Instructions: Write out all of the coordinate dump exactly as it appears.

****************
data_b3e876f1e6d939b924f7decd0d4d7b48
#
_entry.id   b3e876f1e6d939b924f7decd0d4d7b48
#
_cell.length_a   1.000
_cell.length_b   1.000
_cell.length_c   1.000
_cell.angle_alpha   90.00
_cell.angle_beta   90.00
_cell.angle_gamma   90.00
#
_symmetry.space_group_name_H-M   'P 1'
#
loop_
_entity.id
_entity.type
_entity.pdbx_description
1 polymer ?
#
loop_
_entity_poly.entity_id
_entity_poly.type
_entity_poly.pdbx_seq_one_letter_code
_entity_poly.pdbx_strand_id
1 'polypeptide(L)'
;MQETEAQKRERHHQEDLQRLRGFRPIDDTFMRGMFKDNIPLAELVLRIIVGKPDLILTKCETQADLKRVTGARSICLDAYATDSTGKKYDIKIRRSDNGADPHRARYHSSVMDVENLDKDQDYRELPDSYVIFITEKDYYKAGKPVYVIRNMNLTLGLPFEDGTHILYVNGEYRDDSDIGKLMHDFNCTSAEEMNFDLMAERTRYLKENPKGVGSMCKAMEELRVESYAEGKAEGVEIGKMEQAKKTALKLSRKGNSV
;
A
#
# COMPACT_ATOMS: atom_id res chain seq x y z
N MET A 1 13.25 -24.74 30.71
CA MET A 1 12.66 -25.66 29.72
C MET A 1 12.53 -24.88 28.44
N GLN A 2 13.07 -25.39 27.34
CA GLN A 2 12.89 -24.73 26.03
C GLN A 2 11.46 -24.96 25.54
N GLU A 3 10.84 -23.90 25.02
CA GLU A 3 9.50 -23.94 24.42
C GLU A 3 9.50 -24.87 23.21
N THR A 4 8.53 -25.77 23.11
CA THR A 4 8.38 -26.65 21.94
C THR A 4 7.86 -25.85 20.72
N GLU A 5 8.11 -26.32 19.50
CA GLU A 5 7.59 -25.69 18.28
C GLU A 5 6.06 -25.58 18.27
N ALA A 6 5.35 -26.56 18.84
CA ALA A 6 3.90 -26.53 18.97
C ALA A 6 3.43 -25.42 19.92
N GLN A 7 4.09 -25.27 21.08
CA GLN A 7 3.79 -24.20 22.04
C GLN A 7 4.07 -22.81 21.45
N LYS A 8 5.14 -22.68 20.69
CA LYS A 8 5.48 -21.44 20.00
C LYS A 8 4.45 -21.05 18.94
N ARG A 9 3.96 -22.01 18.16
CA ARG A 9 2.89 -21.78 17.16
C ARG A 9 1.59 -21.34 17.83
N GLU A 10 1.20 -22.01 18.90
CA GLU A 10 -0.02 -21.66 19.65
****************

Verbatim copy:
data_b3e876f1e6d939b924f7decd0d4d7b48
#
_entry.id   b3e876f1e6d939b924f7decd0d4d7b48
#
_cell.length_a   1.000
_cell.length_b   1.000
_cell.length_c   1.000
_cell.angle_alpha   90.00
_cell.angle_beta   90.00
_cell.angle_gamma   90.00
#
_symmetry.space_group_name_H-M   'P 1'
#
loop_
_entity.id
_entity.type
_entity.pdbx_description
1 polymer ?
#
loop_
_entity_poly.entity_id
_entity_poly.type
_entity_poly.pdbx_seq_one_letter_code
_entity_poly.pdbx_strand_id
1 'polypeptide(L)'
;MQETEAQKRERHHQEDLQRLRGFRPIDDTFMRGMFKDNIPLAELVLRIIVGKPDLILTKCETQADLKRVTGARSICLDAYATDSTGKKYDIKIRRSDNGADPHRARYHSSVMDVENLDKDQDYRELPDSYVIFITEKDYYKAGKPVYVIRNMNLTLGLPFEDGTHILYVNGEYRDDSDIGKLMHDFNCTSAEEMNFDLMAERTRYLKENPKGVGSMCKAMEELRVESYAEGKAEGVEIGKMEQAKKTALKLSRKGNSV
;
A
#
# COMPACT_ATOMS: atom_id res chain seq x y z
N MET A 1 13.25 -24.74 30.71
CA MET A 1 12.66 -25.66 29.72
C MET A 1 12.53 -24.88 28.44
N GLN A 2 13.07 -25.39 27.34
CA GLN A 2 12.89 -24.73 26.03
C GLN A 2 11.46 -24.96 25.54
N GLU A 3 10.84 -23.90 25.02
CA GLU A 3 9.50 -23.94 24.42
C GLU A 3 9.50 -24.87 23.21
N THR A 4 8.53 -25.77 23.11
CA THR A 4 8.38 -26.65 21.94
C THR A 4 7.86 -25.85 20.72
N GLU A 5 8.11 -26.32 19.50
CA GLU A 5 7.59 -25.69 18.28
C GLU A 5 6.06 -25.58 18.27
N ALA A 6 5.35 -26.56 18.84
CA ALA A 6 3.90 -26.53 18.97
C ALA A 6 3.43 -25.42 19.92
N GLN A 7 4.09 -25.27 21.08
CA GLN A 7 3.79 -24.20 22.04
C GLN A 7 4.07 -22.81 21.45
N LYS A 8 5.14 -22.68 20.69
CA LYS A 8 5.48 -21.44 20.00
C LYS A 8 4.45 -21.05 18.94
N ARG A 9 3.96 -22.01 18.16
CA ARG A 9 2.89 -21.78 17.16
C ARG A 9 1.59 -21.34 17.83
N GLU A 10 1.20 -22.01 18.90
CA GLU A 10 -0.02 -21.66 19.65